The return on equity, or ROE, is used in fundamental analysis to measure a company’s profitability. The ROE formula shows the amount of net income a company generates with its shareholders’ equity. ROE may be used to compare the profitability of one company to another firm in the same industry.
Calculating ROE in Excel
The formula to calculate a company’s ROE is its net income divided by shareholders’ equity. Here’s how to use Microsoft Excel to set up the calculation for ROE:
- In Excel, get started by right-clicking on column A. Next, move the cursor down and left-click on column width. Then, change the column width value to 30 default units and click OK. Repeat this procedure for columns B and C.
- Next, enter the name of a company in cell B1 and the name of another company into cell C1.
- Then, enter “Net Income” into cell A2, “Shareholders’ Equity” into cell A3, and “Return on Equity” into cell A4.
- Put the formula for “Return on Equity” =B2/B3 into cell B4 and enter the formula =C2/C3 into cell C4.
- Once that is completed, enter the corresponding values for “Net Income” and “Shareholders’ Equity” in cells B2, B3, C2, and C3.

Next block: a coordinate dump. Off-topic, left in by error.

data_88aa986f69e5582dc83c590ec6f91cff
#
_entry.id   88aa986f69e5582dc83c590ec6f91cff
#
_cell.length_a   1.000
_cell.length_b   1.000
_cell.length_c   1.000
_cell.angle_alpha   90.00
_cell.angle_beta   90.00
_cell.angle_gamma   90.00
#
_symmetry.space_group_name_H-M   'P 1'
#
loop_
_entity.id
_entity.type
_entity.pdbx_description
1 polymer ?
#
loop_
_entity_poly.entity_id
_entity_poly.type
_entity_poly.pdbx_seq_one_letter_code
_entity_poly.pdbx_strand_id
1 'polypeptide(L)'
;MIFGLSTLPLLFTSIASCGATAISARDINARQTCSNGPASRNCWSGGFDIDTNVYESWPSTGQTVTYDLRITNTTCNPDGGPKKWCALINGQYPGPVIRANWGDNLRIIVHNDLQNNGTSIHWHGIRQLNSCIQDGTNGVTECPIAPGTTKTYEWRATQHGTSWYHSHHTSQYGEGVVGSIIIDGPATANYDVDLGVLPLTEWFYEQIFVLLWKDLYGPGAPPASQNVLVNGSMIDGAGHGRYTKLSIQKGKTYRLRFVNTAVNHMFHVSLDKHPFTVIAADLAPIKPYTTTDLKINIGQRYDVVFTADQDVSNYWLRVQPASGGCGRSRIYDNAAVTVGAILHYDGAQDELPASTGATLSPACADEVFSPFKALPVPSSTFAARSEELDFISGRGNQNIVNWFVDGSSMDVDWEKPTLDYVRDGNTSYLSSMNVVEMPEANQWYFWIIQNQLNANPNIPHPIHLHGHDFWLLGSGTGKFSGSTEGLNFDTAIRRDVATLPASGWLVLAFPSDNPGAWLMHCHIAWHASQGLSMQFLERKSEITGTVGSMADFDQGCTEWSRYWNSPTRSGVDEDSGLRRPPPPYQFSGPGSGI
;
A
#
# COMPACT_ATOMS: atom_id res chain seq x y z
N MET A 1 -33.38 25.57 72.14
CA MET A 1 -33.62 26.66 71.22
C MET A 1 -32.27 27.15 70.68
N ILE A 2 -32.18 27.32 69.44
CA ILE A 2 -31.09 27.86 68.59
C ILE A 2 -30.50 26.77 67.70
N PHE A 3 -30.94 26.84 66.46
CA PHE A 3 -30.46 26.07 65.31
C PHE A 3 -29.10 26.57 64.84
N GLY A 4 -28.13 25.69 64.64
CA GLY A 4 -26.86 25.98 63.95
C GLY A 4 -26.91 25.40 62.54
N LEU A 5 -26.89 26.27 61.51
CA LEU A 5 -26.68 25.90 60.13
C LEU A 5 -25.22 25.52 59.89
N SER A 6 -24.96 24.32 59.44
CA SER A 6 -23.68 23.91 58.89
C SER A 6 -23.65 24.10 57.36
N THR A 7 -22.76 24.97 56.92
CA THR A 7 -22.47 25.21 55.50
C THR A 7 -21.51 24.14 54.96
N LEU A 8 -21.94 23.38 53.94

Suppose that Facebook (FB) had a net income of $15.920 billion and shareholders’ equity of $74.347 billion as of Dec. 31, 2017. Its competitor, Twitter (TWTR), had a net income of -$108.063 million and shareholders’ equity of $5.047 billion.
Let’s set up the calculation for this example in Excel:
- Enter =15920000000 into cell B2 and =74347000000 into cell B3.
- The resulting return on equity of Facebook is 21.41%, according to the formula in B4, =B2/B3.
- Then, enter =-108063000 into cell C2 and =5047218000 into cell C3 for Twitter.
- The resulting ROE of Twitter is -2.14%, according to the formula in C4, =C2/C3.
Twitter is thus less profitable and operating at a loss, while Facebook is highly profitable.
Time Saving Tips for Advanced Users
There are some ways to save time when using the ROE formula in Excel repeatedly.
- Left-click on column A. Then, press and hold the shift key while left-clicking on column C. Columns A, B, and C should now be selected simultaneously. When right-clicking on the selected area, it should be possible to adjust the width for all the columns at the same time.
- It is also possible to calculate the ROE for more than two firms by selecting more columns. D will work for three firms, E for four, F for five, and so on.
- The formula of =B2/B3 in cell B4 can be copied by pressing Ctrl+C and then pasted into C4, D4, and other cells with Ctrl+V. The values in the formula will automatically adjust to C2/C3, D2/D3, or other appropriate cells.
- The names of companies and values for “Net Income” and “Shareholders’ Equity” can be changed without reentering the formulas.
- It is also possible to create a template. Simply save a spreadsheet called “ROE template” with blank values for Net Income, Shareholders’ Equity, and the names of companies.